p2p.wrox.com Forums

p2p.wrox.com Forums (http://p2p.wrox.com/index.php)
-   All Other Wrox Books (http://p2p.wrox.com/forumdisplay.php?f=116)
-   -   Visual Basic .NET Solutions Toolkit: 30 Practical (http://p2p.wrox.com/showthread.php?t=4087)

qursaan September 20th, 2003 06:01 AM

Visual Basic .NET Solutions Toolkit: 30 Practical
this Book is hiden from the site?:([?][?][?]
or can any one past the its links[:0]

Q u r S a a n

Imar September 20th, 2003 01:56 PM

Hi there,

Please check out this post for an answer:




Imar Spaanjaars
Everyone is unique, except for me.

pberce April 12th, 2004 08:06 AM


Scorp February 7th, 2010 09:55 PM

Complete lack of support
Who could be surprised, I suppose. Company A sells the code to company B who publishes it, having not a clue appparently as to how error-ridden the book is. Then when it does come to any light at all, get rid of all references to it, because hey it's not "our" code, right? Of course Company A did know what a P.O.S. it was that they sold to Company B, so of course they warrant no support for it either.

Hey, what's money between customer and seller, though right? Sure.

I'll never buy another Wrox publication again. Period.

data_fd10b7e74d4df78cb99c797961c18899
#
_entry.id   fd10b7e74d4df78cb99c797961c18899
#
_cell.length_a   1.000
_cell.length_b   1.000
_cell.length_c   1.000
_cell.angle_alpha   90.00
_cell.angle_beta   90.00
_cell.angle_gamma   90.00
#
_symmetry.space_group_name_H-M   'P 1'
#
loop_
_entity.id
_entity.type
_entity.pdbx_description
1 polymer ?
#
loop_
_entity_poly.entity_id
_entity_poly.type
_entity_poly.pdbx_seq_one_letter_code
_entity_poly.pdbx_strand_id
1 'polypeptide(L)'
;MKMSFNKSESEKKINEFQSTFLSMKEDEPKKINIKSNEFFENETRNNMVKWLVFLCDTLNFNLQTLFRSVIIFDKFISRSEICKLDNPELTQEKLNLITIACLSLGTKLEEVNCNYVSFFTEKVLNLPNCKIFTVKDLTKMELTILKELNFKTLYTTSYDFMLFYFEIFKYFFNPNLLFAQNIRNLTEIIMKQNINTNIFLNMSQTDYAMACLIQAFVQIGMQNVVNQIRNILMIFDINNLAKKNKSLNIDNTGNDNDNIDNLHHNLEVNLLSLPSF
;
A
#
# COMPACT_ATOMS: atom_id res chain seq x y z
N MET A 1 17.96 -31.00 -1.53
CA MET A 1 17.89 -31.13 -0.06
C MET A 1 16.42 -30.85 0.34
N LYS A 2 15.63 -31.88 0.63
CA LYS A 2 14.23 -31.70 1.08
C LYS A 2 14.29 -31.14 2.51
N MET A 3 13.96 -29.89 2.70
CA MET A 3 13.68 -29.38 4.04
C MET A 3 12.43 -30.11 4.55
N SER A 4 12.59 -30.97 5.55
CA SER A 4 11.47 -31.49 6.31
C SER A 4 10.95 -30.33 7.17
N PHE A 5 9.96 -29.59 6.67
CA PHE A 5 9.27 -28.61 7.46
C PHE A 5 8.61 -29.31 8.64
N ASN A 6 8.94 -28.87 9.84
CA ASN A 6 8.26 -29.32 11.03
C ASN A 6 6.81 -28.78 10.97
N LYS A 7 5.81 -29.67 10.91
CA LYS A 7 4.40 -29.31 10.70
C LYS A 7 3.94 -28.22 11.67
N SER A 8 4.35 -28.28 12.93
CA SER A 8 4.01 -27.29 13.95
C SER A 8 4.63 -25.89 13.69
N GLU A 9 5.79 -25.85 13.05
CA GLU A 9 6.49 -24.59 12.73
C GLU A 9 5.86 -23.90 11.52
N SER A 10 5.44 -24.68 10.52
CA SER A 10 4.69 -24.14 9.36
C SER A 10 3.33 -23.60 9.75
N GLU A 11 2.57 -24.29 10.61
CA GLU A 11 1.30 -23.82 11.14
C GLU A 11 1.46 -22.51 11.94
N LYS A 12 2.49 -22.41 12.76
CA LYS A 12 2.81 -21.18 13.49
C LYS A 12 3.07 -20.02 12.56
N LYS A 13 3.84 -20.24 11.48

jminatel February 8th, 2010 10:09 AM

For the record: we'd support the code if we were allowed to. However, "company B" legally prohibits us from providing the code they bought. They bought it, it's theirs. It's one thing for them to say "sorry, we can't answer any questions about this code." It's another to not distribute it from their website and to prohibit us from distributing it as well. And they know that by not supporting it, they make us look bad because it's our name on it not theirs.

Is this about the Visual Basic .NET Solutions book from 2002 in the thread title? If so, you might try contacting the author through his contact information on his blog:

If it's a different book, have you tried tracking down the author?

Scorp February 9th, 2010 10:42 PM